October 1998 // Letters to the Editor
Illuminating Flashlight:
Another Response to Ed Neal
by Stephen C. Ehrmann
Note: This article was originally published in The Technology Source (http://ts.mivu.org/) as: Stephen C. Ehrmann "Illuminating Flashlight:
Another Response to Ed Neal" The Technology Source, October 1998. Available online at http://ts.mivu.org/default.asp?show=article&id=1034. The article is reprinted here with permission of the publisher.

Reading Ed Neal's (1998) commentary about the Flashlight project was a frustrating experience for those of us who have been working on Flashlight for years, and, I suspect, for many folks at the 120+ institutions around the world who already use the Current Student Inventory. I regret that both Gary Brown and I have so confused matters that Ed thinks we're saying the opposite of what we each intended.

Although I could quibble about most points in Ed's letter, I will mention only two. Ed writes, "My criticism of the Flashlight project stems from its failure to address one fundamental question: does the application of technology affect student learning outcomes? Both Steve Ehrmann (1998) and Gary Brown (1998) admit that Flashlight was not designed to answer this question. We're not willing to put more money into reducing class size, but we are willing to spend millions on technology."

Readers who look back at what Gary and I actually said might be surprised by Ed’s paraphrase. Perhaps I was too brief in my letter to The Technology Source, but for those interested I have also written about this subject at greater length (Ehrmann, 1995).

To summarize what I wrote in that essay: after decades of study, most researchers into the uses of technology in education have concluded that conducting research on computers' direct impact on learning is as inappropriate as attempting to make universal statements about the impact of paper or electricity upon learning. Obviously, paper, electricity, and computers are all crucial in today's education, but none of them have a direct impact on student learning. Using paper or computers does not guarantee that a class will learn enough to get a high score on a standardized calculus test, for example. The class may or may not do better, depending on how the media are used and what else is occurring. Obviously, if a medium such as paper or computer is used in a particular way, such as distributing a marvelous calculus textbook, it can help people learn quite a bit.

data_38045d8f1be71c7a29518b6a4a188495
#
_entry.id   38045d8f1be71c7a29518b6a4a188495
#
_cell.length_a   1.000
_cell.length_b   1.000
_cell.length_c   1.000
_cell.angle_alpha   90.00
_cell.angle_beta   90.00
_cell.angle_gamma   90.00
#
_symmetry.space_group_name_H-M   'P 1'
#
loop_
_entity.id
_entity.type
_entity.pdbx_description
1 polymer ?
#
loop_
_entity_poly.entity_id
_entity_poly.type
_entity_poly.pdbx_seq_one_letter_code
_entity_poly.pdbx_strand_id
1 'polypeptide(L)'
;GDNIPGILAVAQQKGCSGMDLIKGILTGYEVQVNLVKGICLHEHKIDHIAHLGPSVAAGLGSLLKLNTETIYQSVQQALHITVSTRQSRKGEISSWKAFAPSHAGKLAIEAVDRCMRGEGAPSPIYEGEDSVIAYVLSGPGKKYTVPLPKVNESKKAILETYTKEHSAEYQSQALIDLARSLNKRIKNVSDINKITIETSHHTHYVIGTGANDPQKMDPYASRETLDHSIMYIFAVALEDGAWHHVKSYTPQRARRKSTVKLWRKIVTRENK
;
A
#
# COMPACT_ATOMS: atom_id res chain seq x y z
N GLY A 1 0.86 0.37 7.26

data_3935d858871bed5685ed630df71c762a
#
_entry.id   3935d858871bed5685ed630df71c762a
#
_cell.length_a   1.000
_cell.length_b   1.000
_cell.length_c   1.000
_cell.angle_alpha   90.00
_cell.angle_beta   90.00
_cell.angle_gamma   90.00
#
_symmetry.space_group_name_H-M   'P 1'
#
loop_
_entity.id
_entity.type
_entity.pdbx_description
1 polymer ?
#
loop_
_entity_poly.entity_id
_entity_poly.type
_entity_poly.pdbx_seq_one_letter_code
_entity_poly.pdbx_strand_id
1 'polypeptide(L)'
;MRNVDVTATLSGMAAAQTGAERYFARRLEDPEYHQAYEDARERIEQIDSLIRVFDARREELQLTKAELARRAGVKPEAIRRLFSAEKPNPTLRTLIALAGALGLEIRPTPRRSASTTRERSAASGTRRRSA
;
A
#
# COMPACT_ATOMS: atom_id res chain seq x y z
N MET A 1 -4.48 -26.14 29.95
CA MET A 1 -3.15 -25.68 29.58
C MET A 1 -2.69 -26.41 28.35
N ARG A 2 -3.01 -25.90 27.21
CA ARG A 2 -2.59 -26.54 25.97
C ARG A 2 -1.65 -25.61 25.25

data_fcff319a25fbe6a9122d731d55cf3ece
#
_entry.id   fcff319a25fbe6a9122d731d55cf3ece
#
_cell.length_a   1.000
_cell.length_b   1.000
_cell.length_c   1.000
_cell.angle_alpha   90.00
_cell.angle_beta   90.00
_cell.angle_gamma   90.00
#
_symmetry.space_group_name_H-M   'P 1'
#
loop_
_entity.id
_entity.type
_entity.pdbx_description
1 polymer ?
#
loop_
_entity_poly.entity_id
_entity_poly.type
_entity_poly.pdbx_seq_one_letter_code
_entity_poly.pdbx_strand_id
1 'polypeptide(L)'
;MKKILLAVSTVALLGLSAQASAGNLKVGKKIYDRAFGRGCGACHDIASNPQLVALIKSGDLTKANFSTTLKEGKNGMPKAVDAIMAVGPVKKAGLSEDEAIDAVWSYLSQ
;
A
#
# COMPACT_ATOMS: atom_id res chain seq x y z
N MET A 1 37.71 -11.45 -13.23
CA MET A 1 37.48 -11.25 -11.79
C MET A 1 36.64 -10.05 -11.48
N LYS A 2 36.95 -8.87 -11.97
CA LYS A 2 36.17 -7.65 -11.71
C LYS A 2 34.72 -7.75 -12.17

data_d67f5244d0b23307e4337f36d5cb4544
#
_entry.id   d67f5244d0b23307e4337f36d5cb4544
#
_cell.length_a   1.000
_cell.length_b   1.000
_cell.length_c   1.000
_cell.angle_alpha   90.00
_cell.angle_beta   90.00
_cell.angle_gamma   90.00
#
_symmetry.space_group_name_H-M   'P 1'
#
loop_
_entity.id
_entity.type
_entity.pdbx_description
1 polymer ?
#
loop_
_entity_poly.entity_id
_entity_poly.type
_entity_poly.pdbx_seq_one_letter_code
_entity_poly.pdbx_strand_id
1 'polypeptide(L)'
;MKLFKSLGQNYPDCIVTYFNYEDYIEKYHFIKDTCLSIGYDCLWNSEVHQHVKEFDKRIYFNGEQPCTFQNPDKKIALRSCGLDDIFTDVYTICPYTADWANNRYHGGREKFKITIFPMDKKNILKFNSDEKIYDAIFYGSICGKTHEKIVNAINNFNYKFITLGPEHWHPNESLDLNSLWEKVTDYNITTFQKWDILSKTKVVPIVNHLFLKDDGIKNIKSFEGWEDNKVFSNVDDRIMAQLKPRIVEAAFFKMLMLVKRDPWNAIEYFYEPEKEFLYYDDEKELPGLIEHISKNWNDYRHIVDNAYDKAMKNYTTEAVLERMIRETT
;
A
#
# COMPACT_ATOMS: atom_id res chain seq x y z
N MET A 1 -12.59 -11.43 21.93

That does not mean technology is of no value, or that we shouldn't study it. Quite the opposite; if you want to understand why learning outcomes have improved or failed to improve when technology is in use, then you need to know specifically what particular faculty and students did with the technology, as opposed to what you might have hoped they would do. You should also make an effort to discover how well the technology worked for those purposes.

Another point that requires clarification is the issue of class size and learning. Neal writes, "The truth is, there is very little empirical evidence that technology improves student learning, but research has discovered some things that do improve learning, such as smaller class size."

Actually, educational researchers have only rarely found relationships between class size and any kind of learning outcome. For example, take a look at Pascarella and Terenzini's (1991) standard reference, How College Affects Students. Ed originally wrote in response to Jerald Schutte's (1997) study on statistics courses. Schutte's tests probably assessed content mastery (he concluded that his students in the Web section were collaborating more, and learning more, than his students on campus). So I assume that Ed is talking about content mastery when he says that class size is more important than "technology."

Pascarella and Terenzini summarize sixty years of studies on content mastery and class size by saying "The consensus of these reviews—and of our own synthesis of the existing evidence—is that class size is not a particularly important factor when the goal of instruction is the acquisition of subject matter knowledge and academic skills. Moreover this finding appears to hold across class type (for example lecture, discussion) and when measures of learning were standardized across content areas" (1991, p. 87). Class size is sometimes important for helping students learn (e.g., higher order skills), but seldom in this particular kind of learning.

Finding out what things do help students learn is important. Investigating how well or how poorly technologies are working to help learners and learning is the primary goal of the Flashlight project. I'm terribly sorry that we've repeatedly confused Ed Neal on this point.


Ehrmann, S. C., (1995, March/April). Asking the right questions: What does research tell us about technology and higher learning? Change: The Magazine of Higher Learning, 27(2), pp. 20-27. Retrieved September 30, 1998 from the World Wide Web: http://www.learner.org/edtech/rscheval/rightquestion.html

Neal, E. (1998, September). Finding Flashlight in the dark: A reply to Steve Ehrmann and Gary Brown. The technology source [On-line], Retrieved September 28, 1998 from the World Wide Web: http://technologysource.org/?view=article&id=44#neal

Pascarella, E. T. And P. T. Terenzini. (1991). How college affects students: Findings and insights from twenty years of research, San Francisco: Jossey-Bass.

Schutte, J. (1997). Virtual teaching in higher education: The new intellectual superhighway or just another traffic jam? Retrieved September 28, 1998, from the World Wide Web: http://www.csun.edu/sociology/virexp.htm.

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